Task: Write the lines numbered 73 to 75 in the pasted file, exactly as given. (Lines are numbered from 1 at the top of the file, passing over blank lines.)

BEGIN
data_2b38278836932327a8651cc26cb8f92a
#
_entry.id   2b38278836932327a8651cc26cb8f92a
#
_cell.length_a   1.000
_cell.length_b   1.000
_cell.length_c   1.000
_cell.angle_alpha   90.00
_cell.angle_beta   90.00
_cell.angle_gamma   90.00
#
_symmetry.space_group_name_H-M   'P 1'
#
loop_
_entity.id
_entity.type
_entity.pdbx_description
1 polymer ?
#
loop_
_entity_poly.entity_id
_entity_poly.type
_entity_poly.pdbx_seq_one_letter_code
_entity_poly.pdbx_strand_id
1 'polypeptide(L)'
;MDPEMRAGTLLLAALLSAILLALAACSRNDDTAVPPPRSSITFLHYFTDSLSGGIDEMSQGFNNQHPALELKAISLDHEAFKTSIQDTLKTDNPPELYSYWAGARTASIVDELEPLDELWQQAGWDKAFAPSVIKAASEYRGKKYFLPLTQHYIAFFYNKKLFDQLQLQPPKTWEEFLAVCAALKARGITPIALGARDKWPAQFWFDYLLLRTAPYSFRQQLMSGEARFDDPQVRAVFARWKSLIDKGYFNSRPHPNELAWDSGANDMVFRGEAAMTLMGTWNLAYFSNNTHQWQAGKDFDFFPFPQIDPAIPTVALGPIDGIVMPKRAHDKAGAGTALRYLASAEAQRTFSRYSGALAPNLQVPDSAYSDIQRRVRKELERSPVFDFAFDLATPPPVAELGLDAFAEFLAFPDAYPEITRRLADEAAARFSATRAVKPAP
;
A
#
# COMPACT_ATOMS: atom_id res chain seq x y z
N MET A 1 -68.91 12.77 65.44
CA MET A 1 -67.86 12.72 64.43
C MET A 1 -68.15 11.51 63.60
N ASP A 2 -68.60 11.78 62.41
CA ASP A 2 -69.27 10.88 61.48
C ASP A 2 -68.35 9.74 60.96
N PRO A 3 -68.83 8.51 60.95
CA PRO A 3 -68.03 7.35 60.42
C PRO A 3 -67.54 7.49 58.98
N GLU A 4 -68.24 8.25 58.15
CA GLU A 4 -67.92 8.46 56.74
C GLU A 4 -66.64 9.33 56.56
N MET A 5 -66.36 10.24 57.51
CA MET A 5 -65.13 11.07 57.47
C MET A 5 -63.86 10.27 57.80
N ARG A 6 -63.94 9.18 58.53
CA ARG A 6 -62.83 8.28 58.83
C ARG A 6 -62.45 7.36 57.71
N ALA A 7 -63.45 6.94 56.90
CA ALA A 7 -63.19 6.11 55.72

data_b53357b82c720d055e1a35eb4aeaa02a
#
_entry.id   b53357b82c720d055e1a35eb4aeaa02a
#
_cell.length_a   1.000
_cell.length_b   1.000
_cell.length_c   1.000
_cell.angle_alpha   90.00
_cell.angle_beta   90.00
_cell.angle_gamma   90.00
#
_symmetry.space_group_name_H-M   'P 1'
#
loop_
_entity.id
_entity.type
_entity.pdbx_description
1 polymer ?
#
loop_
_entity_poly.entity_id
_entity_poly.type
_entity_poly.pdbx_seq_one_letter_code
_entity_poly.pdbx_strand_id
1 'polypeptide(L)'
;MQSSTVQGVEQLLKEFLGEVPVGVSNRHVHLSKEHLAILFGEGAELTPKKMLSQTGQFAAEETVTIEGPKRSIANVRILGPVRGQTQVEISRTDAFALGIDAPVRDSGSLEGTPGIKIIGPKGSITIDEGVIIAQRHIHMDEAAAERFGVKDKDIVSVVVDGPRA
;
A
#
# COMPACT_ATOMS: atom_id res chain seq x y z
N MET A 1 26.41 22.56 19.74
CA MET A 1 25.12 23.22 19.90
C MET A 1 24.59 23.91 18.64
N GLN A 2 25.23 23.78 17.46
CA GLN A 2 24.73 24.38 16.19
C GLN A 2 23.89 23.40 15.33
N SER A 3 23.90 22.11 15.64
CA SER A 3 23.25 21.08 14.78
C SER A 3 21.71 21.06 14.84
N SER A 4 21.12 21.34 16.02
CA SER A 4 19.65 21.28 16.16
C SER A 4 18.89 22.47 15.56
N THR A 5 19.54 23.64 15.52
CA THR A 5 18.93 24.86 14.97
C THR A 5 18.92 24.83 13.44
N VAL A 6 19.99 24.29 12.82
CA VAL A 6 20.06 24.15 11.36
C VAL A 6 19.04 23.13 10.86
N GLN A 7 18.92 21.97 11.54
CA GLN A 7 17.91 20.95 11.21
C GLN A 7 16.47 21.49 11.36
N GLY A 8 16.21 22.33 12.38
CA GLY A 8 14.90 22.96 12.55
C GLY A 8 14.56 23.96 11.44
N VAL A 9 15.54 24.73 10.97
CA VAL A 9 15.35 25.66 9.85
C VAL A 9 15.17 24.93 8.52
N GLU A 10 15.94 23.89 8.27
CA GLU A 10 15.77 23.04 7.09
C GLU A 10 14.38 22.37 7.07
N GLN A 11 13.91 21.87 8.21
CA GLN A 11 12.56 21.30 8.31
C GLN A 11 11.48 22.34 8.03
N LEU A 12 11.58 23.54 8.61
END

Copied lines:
_entity_poly.pdbx_seq_one_letter_code
_entity_poly.pdbx_strand_id
1 'polypeptide(L)'